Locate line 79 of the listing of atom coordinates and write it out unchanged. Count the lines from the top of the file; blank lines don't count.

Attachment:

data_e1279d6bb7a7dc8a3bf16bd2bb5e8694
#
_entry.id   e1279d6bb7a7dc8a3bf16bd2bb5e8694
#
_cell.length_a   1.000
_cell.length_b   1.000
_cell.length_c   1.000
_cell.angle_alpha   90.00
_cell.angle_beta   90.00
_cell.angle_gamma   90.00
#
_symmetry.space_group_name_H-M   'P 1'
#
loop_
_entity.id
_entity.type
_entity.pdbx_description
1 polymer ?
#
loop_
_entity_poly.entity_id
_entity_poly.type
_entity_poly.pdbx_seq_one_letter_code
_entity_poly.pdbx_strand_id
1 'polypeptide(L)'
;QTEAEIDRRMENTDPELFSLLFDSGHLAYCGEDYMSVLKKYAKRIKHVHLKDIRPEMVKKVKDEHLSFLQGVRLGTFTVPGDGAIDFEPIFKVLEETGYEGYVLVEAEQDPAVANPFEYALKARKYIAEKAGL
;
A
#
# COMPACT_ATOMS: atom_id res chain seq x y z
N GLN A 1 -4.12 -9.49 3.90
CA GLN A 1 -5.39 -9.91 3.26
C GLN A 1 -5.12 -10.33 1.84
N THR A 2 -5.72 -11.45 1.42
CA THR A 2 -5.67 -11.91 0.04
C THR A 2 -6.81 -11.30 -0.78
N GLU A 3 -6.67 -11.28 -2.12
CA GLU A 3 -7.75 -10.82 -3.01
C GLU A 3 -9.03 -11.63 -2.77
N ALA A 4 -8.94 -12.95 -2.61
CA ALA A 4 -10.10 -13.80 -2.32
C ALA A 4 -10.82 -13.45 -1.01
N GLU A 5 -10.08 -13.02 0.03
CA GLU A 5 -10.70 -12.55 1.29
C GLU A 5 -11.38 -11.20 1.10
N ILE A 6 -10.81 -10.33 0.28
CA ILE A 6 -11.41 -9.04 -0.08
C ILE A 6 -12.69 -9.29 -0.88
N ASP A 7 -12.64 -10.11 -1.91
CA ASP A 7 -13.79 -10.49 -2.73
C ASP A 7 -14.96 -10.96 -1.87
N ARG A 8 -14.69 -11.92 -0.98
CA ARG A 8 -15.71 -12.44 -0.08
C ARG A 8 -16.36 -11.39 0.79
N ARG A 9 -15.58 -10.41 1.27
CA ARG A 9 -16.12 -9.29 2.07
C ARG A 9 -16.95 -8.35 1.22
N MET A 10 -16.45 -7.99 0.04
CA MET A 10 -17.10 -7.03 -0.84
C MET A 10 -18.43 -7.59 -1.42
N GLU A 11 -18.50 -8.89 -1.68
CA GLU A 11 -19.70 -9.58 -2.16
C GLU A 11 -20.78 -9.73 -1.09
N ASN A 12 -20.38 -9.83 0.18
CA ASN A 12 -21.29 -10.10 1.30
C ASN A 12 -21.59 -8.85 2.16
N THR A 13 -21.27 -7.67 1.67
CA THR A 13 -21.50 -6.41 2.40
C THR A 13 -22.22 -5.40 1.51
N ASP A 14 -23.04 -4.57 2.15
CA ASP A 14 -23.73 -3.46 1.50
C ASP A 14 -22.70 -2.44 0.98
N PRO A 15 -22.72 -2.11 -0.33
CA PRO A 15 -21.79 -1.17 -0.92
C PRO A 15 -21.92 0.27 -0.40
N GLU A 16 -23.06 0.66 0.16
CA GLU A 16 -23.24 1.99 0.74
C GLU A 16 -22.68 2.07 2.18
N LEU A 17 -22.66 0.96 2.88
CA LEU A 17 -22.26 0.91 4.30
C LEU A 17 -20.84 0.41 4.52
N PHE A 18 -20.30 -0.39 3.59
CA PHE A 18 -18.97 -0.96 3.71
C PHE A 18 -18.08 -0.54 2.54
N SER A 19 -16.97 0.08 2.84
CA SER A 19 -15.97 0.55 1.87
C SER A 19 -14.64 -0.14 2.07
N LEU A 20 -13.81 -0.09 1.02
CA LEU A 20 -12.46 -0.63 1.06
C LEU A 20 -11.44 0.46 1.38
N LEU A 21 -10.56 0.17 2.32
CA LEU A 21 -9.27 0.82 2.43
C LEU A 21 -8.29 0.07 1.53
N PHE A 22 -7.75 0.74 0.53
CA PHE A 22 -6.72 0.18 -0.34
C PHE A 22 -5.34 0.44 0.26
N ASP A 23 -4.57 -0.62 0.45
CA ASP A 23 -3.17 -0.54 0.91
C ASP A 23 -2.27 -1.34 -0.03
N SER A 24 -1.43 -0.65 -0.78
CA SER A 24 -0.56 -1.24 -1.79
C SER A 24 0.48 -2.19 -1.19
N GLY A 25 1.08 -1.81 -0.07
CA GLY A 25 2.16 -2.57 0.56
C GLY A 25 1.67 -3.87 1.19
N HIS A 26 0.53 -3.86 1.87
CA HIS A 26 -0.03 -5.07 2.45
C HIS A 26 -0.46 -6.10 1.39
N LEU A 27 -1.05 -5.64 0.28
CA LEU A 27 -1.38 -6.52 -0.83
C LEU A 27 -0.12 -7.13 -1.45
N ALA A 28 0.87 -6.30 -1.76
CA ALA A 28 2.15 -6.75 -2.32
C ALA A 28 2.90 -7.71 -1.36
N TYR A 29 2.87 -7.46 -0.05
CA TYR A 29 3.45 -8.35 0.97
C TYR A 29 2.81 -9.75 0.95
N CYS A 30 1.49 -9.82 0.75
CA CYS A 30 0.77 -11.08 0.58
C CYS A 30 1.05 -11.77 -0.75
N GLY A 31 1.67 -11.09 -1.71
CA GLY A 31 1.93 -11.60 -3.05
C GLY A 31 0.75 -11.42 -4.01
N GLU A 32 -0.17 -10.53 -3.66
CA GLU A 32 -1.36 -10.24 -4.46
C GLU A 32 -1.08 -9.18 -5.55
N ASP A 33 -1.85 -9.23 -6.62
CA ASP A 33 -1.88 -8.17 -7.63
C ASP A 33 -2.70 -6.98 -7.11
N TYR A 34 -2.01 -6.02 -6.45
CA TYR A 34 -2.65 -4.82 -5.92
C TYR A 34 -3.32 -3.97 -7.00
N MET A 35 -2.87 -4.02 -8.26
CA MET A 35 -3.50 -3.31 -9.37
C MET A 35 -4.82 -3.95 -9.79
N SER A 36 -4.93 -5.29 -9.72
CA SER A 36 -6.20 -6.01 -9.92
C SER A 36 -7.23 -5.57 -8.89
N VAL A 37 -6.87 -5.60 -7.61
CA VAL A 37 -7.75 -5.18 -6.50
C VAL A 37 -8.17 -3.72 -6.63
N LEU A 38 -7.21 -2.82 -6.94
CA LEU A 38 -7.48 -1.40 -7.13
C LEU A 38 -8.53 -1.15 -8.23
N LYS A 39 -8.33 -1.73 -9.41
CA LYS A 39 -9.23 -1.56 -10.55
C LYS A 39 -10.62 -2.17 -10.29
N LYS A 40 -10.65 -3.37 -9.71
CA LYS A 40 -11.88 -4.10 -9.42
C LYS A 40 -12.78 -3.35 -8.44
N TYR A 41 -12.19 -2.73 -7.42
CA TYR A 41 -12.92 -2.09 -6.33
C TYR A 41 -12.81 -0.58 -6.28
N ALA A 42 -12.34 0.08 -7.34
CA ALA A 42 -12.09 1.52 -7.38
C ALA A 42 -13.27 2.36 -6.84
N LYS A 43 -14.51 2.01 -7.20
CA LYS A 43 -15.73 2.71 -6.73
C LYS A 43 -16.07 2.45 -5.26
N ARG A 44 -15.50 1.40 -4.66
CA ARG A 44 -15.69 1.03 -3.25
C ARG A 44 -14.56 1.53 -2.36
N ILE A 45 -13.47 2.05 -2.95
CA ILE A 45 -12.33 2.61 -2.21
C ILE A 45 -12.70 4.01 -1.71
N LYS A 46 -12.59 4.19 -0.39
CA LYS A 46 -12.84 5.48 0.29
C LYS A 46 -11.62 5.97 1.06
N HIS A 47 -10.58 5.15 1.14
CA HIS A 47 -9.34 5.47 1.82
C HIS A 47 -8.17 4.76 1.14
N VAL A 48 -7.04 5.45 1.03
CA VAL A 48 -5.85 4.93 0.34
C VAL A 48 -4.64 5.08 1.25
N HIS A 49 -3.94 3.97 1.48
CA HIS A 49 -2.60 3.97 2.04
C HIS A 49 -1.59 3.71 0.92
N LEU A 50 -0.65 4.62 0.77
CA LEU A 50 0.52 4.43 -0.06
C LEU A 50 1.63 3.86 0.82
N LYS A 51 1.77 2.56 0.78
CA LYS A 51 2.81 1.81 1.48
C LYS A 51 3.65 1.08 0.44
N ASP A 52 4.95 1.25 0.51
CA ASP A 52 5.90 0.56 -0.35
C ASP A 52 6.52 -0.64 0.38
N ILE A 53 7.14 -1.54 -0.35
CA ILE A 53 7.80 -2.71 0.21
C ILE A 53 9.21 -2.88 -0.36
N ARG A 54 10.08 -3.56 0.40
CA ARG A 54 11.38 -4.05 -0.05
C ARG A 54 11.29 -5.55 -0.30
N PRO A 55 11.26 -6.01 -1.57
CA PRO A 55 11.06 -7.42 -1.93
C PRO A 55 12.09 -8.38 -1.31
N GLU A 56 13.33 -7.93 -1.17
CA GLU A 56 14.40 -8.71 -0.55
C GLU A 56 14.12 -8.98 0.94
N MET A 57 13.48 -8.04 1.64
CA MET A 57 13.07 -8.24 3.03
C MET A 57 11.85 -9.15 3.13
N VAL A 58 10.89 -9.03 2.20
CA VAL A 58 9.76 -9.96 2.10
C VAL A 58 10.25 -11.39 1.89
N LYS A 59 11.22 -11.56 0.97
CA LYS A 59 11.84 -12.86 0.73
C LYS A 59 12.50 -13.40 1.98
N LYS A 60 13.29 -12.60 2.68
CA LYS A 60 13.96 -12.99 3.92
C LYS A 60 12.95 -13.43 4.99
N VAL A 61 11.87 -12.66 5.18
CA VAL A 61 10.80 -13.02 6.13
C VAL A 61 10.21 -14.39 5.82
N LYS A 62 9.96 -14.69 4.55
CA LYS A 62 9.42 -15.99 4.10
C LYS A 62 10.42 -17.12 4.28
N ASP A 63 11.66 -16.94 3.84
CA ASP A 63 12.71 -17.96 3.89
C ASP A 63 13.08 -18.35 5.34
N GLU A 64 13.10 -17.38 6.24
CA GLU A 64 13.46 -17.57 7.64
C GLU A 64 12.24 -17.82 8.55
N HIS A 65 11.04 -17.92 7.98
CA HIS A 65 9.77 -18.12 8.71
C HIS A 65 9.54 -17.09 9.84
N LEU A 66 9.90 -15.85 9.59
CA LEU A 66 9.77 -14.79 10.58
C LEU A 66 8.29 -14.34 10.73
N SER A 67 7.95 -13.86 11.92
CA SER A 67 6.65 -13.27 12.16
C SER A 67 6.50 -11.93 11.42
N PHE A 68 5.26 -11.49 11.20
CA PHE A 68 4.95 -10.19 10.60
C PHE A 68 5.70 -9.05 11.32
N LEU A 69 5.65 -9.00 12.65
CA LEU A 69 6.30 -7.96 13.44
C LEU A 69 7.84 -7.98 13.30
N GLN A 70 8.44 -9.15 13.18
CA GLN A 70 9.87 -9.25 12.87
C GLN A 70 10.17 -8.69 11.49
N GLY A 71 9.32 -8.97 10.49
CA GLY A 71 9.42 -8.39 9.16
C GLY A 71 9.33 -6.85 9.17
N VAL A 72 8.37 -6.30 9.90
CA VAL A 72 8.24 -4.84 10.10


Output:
N LEU A 17 -22.66 0.96 2.88